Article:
CAREERS have been made, awards have been won, but when it comes to making a documentary, a filmmaker's job is never finished. With the release of the academy's documentary shortlist last month, 20 directors of 15 films received the chance to wrap up years of hard work with Oscar gold. But a word of warning for these hopefuls vying for the five final nomination slots. It doesn't end here. After all the hoopla dies down, there is often still the matter of the living, breathing person who provided the film's material.
When the cameras stop, many filmmakers find the relationship with their subjects goes on -- for better or worse -- sometimes for years.
Barbara Kopple says she remains on friendly terms with all of her subjects. The director of Oscar-winning documentaries "Harlan County, U.S.A." and "American Dream," Kopple has met many people over the years whom she now considers family. "People might write me and say, 'My daughter is in tough shape, can you send anything' or 'Can you help so-and-so get a job?' and I always do. I don't think it is a responsibility. It is a choice and it's a choice I would do without a doubt."
"War/Dance" directors Sean Fine and Andrea Nix have also elected to keep in touch with their subjects. One of this year's shortlist contenders, their documentary follows three orphans living in a displacement camp in Northern Uganda as they prepare for a contest.
Fine believes being a documentary filmmaker and keeping your subjects friends for life is something that goes hand in hand. "There is a trust that you have to build so they let you into their lives," Fine says. "If the trust isn't there you aren't going to be filming their reality. Although we are working on other projects now, those three kids and all the subjects we have filmed will be part of our lives forever."
But things don't always go so smoothly in the filmmaker-subject relationship.
Amir Bar-Lev, whose Sundance favorite "My Kid Could Paint That" is about a child artist, found himself under attack from the girl's parents after the film was released. Mark and Laura Olmstead, the parents of then 4-year-old painter Marla, have made statements to the media expressing their disappointment with the documentary, which chronicles the international attention Marla's abstract paintings initially received and the controversy when doubts were cast on her abilities.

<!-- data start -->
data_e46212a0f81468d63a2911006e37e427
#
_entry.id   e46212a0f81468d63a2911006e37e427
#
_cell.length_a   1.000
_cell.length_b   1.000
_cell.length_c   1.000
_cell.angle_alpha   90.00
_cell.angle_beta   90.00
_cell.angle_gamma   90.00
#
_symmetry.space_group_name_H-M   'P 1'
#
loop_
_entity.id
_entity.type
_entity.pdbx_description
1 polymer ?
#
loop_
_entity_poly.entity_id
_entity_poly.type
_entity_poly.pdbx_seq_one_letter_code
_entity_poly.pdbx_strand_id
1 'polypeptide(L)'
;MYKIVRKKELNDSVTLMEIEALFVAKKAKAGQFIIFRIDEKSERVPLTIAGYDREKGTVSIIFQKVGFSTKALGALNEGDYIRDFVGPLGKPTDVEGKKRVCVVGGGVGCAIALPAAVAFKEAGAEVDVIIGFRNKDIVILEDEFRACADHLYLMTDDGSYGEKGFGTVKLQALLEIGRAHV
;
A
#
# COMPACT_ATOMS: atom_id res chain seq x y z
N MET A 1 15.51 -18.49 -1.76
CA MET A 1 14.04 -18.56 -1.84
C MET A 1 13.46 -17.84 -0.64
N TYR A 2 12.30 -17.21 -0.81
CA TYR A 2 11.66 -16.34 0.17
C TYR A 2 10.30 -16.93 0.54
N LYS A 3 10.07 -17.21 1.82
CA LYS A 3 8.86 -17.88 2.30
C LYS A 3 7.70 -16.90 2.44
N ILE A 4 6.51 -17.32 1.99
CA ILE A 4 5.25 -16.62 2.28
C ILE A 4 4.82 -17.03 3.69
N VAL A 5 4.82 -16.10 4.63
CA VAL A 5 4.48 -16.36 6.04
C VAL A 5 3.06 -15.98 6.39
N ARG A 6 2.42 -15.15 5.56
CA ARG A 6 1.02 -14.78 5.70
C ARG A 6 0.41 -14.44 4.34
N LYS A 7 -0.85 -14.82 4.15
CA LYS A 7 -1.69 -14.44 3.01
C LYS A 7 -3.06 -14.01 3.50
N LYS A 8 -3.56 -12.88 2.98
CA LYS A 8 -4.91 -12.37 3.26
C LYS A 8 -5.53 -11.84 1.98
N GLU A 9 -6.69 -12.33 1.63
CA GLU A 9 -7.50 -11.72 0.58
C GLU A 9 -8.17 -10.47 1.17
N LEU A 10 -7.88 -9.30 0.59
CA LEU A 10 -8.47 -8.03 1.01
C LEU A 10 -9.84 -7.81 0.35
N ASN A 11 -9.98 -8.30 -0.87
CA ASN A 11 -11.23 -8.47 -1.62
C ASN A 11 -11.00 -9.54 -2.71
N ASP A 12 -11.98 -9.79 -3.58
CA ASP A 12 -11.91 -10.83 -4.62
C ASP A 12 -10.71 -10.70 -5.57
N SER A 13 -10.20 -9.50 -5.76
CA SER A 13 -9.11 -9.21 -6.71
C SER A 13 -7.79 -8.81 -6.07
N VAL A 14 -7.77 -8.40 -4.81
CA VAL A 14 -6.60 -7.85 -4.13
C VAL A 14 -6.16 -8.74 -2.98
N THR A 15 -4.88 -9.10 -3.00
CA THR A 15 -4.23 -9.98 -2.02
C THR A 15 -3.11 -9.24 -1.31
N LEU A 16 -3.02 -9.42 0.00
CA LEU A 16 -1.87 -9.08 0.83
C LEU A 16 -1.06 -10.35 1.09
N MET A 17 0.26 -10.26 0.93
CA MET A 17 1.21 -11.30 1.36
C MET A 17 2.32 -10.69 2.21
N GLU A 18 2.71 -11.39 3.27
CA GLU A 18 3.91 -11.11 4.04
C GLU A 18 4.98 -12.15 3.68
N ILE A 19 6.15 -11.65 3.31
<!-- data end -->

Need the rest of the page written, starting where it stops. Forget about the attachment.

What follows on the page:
Bar-Lev's film examines these doubts and tries to determine if Marla's artwork is partially her parents' doing. As a result, the Olmsteads and Bar-Lev are no longer on speaking terms. "These people were friends of mine," Bar-Lev says. "I don't relish putting a film into the world that people might one day tease Marla about."
Steve James spent five years filming Arthur Agee and William Gates, two Chicago-based high school students who were striving to become professional basketball players. Hundreds of hours' worth of footage became "Hoop Dreams," one of the most critically acclaimed documentaries of 1994 and the 10th-highest-grossing to date.
After filming ended, James and his subjects both made the assumption that they would have regular contact, but as he puts it, "things changed."
"They have their lives to live and you have your life and other films [to make] and other people's lives to get drawn into but we managed to stay in touch pretty well."
The director describes his current relationship with both men, now in their 30s, as similar to the one he has with his mother. "I don't talk to my mom nearly enough. I recently told her I was going to make an effort to call her more regularly and I have had sporadic success with that. It's that combination of desire and obligation with family so why would it be any different with your subjects?"
Unlike most struggling documentary filmmakers, James split the profits of "Hoop Dreams" with his subjects and their families. Initially the financial success only confused the relationship.
"People would come up to William and ask, 'Why are you still living in Cabrini-Green, aren't you rich?' It was really hard for both of them to explain in a way that people didn't think, 'Oh, they have really been taken advantage of.' "
Screening the film for the subjects before its release can sometimes head off any hard feelings, the filmmakers say.
James had Arthur and William watch "Hoop Dreams" before its official release. "I firmly believe that your subjects should see the film before it's done. Not give them editorial control but give them an opportunity to weigh in on your interpretation of their lives."
Although "Murderball" directors Henry Alex Rubin and Dana Adam Shapiro garnered the Sundance 2005 audience award and an Oscar nomination, Rubin says that if his subjects, a group of quadriplegics who play full-contact rugby in wheelchairs, had not liked the film, he might have "re-cut it."